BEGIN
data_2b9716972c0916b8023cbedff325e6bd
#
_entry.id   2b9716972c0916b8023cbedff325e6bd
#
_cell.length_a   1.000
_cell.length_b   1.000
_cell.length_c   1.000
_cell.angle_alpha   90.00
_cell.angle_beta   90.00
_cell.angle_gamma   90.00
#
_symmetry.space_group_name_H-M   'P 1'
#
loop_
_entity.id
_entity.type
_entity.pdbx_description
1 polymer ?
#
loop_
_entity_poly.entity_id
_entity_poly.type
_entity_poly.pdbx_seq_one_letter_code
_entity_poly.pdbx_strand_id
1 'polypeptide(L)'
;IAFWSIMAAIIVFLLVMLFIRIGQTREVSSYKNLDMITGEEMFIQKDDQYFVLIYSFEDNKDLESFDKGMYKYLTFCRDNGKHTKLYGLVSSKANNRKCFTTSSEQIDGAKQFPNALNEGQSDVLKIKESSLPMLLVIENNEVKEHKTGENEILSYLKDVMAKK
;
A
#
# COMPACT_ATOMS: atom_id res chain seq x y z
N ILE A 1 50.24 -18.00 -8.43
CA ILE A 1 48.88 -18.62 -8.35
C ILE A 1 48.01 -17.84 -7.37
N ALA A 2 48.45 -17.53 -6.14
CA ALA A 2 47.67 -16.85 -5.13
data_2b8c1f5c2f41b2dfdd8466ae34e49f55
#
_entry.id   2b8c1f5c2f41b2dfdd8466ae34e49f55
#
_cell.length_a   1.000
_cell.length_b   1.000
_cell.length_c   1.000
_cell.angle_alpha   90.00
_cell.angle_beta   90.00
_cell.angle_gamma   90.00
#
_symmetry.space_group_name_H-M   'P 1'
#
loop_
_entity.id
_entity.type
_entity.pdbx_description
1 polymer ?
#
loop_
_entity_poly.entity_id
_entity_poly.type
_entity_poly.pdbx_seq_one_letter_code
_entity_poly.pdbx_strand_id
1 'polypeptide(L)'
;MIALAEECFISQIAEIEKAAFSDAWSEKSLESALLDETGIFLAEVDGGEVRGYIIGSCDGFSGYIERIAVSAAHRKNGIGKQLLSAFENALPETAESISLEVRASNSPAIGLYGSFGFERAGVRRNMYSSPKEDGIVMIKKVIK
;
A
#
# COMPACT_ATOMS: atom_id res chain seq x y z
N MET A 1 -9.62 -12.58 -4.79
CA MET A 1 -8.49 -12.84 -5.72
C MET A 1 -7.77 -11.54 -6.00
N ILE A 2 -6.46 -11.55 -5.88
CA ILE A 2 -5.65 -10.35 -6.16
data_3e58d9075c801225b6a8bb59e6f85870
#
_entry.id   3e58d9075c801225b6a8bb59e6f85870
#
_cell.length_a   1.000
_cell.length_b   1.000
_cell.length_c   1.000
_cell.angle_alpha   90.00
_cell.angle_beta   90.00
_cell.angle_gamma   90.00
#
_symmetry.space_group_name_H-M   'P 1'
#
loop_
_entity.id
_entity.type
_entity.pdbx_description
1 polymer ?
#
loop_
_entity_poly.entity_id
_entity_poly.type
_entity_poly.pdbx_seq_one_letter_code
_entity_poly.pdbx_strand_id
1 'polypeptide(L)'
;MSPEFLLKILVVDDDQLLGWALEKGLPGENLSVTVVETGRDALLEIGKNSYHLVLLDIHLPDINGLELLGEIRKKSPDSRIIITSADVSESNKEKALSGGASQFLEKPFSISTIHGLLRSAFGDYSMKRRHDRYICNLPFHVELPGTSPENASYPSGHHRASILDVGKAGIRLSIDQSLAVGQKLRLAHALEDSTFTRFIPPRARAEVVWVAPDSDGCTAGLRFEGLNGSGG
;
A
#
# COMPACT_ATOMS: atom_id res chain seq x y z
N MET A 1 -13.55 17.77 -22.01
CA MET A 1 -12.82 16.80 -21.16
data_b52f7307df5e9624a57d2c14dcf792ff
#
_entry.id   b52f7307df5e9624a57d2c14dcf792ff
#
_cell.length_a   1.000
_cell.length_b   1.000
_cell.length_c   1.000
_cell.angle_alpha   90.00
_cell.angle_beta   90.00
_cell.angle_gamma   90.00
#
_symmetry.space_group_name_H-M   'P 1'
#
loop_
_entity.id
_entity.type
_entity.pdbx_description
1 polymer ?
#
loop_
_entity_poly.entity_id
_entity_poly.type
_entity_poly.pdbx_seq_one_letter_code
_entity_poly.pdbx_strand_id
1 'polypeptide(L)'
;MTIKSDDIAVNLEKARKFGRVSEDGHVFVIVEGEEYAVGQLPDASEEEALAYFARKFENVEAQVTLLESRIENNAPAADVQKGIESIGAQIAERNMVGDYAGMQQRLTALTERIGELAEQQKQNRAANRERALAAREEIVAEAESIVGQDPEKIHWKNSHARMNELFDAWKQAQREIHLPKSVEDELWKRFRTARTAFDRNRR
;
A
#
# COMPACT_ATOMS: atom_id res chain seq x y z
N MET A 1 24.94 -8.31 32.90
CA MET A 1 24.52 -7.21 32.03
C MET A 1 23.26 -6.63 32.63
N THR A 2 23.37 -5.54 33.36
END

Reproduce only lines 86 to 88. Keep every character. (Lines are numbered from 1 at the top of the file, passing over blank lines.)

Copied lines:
_entity.type
_entity.pdbx_description
1 polymer ?